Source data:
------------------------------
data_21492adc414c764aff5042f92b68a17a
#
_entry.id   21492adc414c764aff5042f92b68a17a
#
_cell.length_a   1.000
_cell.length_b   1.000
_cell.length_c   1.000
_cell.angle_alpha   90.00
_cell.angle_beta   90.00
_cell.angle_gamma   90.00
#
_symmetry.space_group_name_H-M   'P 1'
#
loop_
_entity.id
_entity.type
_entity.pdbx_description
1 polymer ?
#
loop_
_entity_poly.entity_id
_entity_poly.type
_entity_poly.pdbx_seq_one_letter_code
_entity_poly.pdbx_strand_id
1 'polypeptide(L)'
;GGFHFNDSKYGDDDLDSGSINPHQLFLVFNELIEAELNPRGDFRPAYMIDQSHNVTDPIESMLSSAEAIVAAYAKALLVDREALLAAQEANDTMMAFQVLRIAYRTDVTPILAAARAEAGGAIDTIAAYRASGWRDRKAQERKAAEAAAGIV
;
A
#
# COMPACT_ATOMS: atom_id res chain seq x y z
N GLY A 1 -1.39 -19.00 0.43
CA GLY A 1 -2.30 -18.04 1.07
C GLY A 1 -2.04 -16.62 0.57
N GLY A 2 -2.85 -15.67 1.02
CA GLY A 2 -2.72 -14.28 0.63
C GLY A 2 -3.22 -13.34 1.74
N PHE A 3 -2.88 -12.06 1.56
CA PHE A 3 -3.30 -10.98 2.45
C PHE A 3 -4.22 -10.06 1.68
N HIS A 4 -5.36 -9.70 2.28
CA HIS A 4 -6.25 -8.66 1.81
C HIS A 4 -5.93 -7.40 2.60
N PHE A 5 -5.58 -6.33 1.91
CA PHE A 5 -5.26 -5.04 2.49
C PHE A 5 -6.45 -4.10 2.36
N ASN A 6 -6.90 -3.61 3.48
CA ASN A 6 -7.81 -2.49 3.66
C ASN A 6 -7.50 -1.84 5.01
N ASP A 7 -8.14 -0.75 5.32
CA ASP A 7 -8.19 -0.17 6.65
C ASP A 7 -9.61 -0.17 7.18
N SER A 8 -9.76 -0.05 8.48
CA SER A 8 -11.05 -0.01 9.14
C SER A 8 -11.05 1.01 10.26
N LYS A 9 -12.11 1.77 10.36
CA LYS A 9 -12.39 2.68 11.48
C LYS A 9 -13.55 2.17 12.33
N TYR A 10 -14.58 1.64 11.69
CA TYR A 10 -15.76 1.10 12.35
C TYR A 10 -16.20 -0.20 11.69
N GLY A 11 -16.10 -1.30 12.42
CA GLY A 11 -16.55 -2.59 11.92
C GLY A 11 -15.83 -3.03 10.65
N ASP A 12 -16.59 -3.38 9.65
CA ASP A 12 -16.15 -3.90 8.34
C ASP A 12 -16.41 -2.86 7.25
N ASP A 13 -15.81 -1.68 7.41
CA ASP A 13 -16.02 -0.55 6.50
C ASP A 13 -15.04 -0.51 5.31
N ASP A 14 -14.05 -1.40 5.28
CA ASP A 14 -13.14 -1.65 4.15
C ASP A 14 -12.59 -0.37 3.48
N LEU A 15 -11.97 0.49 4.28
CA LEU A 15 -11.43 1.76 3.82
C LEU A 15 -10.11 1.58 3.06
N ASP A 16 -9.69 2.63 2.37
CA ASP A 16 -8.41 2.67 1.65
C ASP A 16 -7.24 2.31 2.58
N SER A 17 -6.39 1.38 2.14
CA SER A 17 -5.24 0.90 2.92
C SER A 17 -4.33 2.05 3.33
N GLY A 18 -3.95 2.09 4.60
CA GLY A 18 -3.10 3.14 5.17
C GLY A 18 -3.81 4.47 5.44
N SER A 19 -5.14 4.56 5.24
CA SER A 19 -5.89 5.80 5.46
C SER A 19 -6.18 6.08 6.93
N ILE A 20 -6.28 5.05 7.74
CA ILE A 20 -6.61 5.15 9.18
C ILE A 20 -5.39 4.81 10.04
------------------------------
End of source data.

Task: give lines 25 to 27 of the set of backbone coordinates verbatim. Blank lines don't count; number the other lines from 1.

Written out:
1 'polypeptide(L)'
;GGFHFNDSKYGDDDLDSGSINPHQLFLVFNELIEAELNPRGDFRPAYMIDQSHNVTDPIESMLSSAEAIVAAYAKALLVDREALLAAQEANDTMMAFQVLRIAYRTDVTPILAAARAEAGGAIDTIAAYRASGWRDRKAQERKAAEAAAGIV
;